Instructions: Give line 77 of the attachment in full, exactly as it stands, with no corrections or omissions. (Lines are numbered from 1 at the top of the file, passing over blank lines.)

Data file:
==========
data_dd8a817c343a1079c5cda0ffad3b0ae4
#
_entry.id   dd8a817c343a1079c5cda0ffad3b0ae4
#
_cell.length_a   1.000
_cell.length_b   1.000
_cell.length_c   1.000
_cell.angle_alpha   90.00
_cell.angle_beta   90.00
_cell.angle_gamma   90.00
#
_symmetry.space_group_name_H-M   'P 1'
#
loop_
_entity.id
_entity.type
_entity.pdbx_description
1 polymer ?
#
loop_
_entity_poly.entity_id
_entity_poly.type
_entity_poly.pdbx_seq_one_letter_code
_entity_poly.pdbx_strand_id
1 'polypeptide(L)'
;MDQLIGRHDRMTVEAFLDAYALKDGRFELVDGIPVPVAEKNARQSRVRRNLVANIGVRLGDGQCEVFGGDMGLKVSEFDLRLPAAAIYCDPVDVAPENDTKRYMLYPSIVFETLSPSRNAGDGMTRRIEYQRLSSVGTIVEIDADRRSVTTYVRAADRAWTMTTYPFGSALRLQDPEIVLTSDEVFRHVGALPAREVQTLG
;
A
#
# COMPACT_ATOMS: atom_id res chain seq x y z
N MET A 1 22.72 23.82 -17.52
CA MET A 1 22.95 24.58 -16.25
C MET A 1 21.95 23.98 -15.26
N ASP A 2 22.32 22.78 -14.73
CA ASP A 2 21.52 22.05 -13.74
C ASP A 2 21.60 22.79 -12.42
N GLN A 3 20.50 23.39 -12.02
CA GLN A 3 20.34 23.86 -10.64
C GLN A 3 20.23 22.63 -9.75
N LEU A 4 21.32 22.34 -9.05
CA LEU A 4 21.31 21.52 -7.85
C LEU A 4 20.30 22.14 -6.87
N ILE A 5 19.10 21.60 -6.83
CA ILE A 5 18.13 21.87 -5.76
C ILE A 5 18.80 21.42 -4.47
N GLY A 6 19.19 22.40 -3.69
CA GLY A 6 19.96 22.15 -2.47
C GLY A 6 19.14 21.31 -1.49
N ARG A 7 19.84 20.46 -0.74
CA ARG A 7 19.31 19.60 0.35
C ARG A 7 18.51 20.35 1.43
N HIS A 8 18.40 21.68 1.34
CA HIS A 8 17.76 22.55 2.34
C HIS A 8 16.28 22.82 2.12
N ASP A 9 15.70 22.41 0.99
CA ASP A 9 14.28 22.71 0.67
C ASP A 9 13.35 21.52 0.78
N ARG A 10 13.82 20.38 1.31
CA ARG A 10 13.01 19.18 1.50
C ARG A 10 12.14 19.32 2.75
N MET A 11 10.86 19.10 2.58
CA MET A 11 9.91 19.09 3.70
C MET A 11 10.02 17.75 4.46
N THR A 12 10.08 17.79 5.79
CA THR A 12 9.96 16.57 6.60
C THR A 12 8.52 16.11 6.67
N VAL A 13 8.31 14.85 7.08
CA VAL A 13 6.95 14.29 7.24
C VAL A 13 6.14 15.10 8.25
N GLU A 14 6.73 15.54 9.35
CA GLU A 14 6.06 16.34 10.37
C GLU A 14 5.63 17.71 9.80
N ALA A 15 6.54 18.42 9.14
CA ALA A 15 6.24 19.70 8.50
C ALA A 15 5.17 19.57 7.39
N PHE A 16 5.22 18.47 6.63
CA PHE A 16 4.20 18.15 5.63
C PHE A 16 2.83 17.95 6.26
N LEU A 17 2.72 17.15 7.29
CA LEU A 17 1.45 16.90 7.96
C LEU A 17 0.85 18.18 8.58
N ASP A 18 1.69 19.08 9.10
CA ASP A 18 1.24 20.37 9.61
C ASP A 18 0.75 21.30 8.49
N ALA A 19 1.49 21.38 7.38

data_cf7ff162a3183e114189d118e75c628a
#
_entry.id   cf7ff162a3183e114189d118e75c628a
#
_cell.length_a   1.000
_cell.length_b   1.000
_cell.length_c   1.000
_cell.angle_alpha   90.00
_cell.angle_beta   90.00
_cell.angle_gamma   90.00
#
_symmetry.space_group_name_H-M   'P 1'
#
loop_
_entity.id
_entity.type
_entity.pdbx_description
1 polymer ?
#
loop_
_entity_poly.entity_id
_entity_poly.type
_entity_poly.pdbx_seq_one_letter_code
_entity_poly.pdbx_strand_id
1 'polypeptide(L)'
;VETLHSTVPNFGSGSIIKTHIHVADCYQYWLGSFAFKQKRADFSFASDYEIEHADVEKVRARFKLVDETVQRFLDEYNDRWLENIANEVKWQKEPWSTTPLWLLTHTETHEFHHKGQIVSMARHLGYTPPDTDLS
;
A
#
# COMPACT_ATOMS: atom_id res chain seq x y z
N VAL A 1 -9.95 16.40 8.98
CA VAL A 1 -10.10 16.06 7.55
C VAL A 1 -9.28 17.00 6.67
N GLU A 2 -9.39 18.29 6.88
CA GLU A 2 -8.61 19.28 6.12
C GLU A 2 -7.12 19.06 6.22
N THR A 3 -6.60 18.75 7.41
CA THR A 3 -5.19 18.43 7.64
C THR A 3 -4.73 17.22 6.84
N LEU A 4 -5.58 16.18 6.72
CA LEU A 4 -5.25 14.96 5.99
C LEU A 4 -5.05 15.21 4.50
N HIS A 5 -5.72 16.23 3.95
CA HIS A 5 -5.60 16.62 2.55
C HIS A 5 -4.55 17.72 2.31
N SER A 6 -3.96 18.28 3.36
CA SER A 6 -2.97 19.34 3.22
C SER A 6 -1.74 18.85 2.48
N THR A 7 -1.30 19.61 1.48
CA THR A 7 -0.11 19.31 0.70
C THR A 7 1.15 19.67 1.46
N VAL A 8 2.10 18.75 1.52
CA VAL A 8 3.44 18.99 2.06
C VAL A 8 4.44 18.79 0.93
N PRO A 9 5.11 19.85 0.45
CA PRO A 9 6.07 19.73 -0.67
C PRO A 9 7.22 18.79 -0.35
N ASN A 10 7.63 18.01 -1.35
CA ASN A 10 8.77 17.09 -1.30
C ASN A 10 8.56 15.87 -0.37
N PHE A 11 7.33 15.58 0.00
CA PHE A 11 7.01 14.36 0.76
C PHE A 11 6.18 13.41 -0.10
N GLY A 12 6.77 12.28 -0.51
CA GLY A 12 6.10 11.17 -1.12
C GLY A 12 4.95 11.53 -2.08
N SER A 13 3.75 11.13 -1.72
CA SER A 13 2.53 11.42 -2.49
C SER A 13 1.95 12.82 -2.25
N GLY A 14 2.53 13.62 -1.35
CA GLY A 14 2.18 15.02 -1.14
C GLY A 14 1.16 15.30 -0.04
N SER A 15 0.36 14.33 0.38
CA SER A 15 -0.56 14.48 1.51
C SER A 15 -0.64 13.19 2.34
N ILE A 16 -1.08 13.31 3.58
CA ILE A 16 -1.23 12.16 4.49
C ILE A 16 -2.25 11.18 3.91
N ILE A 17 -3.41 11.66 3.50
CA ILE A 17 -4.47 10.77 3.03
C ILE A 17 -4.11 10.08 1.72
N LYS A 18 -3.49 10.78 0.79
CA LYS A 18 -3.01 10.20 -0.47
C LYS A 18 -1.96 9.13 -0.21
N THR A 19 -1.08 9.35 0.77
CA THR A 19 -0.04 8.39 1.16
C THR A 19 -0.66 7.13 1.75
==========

CA PHE A 16 4.20 18.15 5.63